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Boris, bishops and other gossip from the Spectator Parliamentarian awards

21 November 2012

4:04 PM

21 November 2012

4:04 PM

Justin Welby, the nominated Archbishop of Canterbury, accepted his Spectator award for Peer of the Year (in recognition of his work on the Parliamentary Commission on Banking Standards) by conceding that, after the General Synod rejected women bishops yesterday, he has achieved the rare distinction of losing a vote of confidence without having assumed office. This joke was the start of a masterful comic performance in what was, clearly, an off-the-cuff speech.

He went on to correct the Spectator: we had described him as a former banker when in fact he is a former financier of an oil firm (Treasurer at Enterprise Oil). ‘I learned to hate them then,’ he said with twinkling jest rather than righteous indignation. ‘But we forgive,’ the Archbishop-elect said. ‘It comes with the territory.’ Then he added that he didn’t mean any of that, again with wonderful comic timing. He ended his self-deprecatory homily by remarking that he is still learning not to say things. Then he added that he enjoys working with Nigel Lawson on the commission. Things are looking up for the Church of England, even at this dark moment. At lunch, the Bishop was asked whether he intends to use his new powers to campaign against these greedy bankers. “Actually, I’m more interested in God,” he replied. The table was silent: a bishop who believes in God?

Liz Truss, crowned Minister to Watch, was resplendent in retro seamed tights with a bow detail. She thanked her boss Michael Gove, saying “he hasn’t gagged me, he hasn’t tethered me in the department” to much guffaws from the audience. “Yes, Tory governments aren’t what they used to be,” said Fraser Nelson afterwards. Gove also accepted non-resignation of the year on behalf of Lord Hill, another one of his underlings.

It has been a busy afternoon for Sir George Young. The Chief Whip began by travelling to Buckingham Palace, where he accepted the Companion of Honour, awarded for, he said, ‘leaving the government’. Then he proceeded across the damp West End to the Savoy in order to collect his Spectator award of Resurrection of the Year, given for, as he put it, ‘re-joining the government’. The paradox appealed to him.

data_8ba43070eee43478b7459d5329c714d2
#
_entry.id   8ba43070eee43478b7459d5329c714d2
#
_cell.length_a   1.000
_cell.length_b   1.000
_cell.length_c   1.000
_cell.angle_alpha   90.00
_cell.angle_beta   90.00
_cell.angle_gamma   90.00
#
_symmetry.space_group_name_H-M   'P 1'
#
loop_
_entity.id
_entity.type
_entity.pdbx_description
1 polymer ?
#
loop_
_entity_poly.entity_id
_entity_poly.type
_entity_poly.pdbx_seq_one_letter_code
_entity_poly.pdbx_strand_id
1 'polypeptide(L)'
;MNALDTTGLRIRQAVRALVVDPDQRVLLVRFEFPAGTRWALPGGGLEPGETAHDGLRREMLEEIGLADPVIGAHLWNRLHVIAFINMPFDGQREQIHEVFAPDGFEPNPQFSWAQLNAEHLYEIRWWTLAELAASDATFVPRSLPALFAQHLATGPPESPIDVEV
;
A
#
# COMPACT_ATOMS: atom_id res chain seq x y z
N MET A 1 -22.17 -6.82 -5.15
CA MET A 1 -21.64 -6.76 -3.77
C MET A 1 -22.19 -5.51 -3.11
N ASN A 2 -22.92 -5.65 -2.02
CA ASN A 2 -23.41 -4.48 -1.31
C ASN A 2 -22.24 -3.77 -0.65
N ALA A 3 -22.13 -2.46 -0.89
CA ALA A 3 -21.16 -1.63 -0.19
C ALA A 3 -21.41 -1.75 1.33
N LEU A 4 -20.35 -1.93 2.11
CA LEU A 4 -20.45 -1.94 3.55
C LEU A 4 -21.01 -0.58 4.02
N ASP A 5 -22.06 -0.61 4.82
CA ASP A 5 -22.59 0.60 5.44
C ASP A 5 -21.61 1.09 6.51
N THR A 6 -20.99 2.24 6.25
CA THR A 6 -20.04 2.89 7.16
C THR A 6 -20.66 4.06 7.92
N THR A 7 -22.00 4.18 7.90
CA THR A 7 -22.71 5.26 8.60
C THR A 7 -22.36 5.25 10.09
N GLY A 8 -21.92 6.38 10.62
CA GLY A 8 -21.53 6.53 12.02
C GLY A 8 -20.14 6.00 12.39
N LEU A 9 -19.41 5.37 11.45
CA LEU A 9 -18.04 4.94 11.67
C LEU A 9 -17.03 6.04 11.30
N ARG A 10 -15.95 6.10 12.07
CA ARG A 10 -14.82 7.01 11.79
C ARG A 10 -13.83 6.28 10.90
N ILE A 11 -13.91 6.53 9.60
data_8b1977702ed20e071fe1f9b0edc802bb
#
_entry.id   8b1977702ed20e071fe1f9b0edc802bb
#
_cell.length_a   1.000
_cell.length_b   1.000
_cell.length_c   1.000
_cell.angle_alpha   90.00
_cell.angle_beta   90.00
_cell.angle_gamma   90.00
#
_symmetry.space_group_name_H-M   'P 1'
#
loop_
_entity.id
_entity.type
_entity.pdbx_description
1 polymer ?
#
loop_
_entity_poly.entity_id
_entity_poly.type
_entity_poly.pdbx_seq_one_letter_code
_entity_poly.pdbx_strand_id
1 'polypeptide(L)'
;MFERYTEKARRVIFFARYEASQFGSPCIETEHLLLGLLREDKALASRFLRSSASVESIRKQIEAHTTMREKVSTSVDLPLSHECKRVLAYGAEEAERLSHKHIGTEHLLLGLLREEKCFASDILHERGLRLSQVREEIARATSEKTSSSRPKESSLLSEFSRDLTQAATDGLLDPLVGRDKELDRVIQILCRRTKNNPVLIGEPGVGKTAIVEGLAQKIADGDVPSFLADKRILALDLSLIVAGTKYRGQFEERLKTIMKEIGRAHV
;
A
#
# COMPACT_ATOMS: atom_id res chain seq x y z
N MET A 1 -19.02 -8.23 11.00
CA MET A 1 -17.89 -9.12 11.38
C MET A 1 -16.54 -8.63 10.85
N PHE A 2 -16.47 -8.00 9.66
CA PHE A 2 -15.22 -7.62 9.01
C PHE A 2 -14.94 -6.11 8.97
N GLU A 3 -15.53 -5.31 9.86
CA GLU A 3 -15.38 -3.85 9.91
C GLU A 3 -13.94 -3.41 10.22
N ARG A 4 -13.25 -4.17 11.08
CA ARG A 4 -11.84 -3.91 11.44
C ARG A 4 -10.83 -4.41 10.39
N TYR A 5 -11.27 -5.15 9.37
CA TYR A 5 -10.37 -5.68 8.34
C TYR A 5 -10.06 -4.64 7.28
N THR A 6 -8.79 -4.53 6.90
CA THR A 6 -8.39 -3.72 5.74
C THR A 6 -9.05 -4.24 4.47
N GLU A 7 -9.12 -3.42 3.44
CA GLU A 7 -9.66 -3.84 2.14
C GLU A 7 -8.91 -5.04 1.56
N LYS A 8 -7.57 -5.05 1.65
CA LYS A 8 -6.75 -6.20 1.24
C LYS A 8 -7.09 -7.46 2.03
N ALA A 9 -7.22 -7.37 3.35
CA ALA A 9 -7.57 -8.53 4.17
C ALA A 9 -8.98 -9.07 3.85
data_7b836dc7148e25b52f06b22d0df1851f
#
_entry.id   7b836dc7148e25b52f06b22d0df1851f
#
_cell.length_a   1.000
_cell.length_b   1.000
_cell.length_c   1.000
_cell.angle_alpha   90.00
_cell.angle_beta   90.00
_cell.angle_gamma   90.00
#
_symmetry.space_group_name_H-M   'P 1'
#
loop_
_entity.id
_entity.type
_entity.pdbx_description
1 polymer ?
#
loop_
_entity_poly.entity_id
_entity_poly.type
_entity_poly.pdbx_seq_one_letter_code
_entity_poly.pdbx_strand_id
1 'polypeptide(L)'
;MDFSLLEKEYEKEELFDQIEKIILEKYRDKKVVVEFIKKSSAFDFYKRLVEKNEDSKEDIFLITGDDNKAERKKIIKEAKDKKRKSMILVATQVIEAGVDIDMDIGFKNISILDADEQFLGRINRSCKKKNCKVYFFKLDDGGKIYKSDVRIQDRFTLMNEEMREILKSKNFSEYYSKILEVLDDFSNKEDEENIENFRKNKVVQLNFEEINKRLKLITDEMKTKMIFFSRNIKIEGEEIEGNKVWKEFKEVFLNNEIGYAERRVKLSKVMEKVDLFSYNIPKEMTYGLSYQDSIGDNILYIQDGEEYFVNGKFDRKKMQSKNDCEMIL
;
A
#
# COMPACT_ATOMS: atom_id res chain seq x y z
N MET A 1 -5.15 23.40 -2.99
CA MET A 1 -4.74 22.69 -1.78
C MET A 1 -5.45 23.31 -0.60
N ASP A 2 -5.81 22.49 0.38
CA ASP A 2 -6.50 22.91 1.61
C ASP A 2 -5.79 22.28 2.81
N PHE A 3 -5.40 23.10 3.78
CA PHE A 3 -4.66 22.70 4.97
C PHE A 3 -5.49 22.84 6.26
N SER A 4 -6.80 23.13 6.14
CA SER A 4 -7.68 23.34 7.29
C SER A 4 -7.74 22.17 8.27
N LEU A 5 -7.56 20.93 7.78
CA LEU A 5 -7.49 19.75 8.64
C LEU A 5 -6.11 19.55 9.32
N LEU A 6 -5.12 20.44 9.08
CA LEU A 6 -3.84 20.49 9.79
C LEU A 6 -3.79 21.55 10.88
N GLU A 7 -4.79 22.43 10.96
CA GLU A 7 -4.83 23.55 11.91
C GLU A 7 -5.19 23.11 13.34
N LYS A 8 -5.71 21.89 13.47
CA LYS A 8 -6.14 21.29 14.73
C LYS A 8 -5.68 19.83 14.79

Boris Johnson made a muscular speech, asking for a ceasefire on press regulation. He compared himself to a bewildered shepherd staring at the crossfire in the night sky. It all started, he said, with the Daily Telegraphs making inquiries about he financial origins of Michael Gove’s sofa (from Oka, on expenses). It ended in a cycle of reprisals which may end up sacrificing Britain’s 300-year-old tradition of press freedom. “MPs, don’t you for one moment think about regulating a press that has been free in this city for more than 300 years,” he said. The “very feral fearlessness and ferocity” of the press “ensures that we have one of the cleanest systems of government anywhere in the world.” Gove applauded loudly.

As for Gove, he had earlier taken a swipe at Lord Leveson:

“It’s … a pity that His Honour Brian Leveson cannot be here so he could receive the Bureau of Investigative Journalism award for commitment to truth-telling for his wonderful comments: ‘I don’t really need any lessons in freedom of speech, Mr Gove, really I don’t’.”

As our own Rod Liddle put it: “yes you do, Brian me ol’ son, yes you certainly do.” As Boris left, he clutched his award and said “I’ll accept this award on behalf of… em… em…” Yes, we get the message Boris. The glory is all yours.

Andy Burnham accepted his award for Campaigner of the Year on behalf of the 96 families of the Hillsborough Disaster. He said that the award might make his mum buy the Spectator, which would, he predicted, push sales of the magazine on Merseyside into double figures. Special mention goes to Margaret Hodge who revealed that, unbeknownst to the people sitting at Mr Steerpike’s table, she had been born abroad (in Egypt to German refugees in 1944, as it happens) and had undergone a British naturalisation process in the 1950s. She felt that her award for Inquisitor of the Year, won for her leadership of the stirring Public Accounts Committee, would have pleased the immigration officers she encountered all those years ago because it represented quintessential Britishness. Mr Steerpike can think of no higher compliment.

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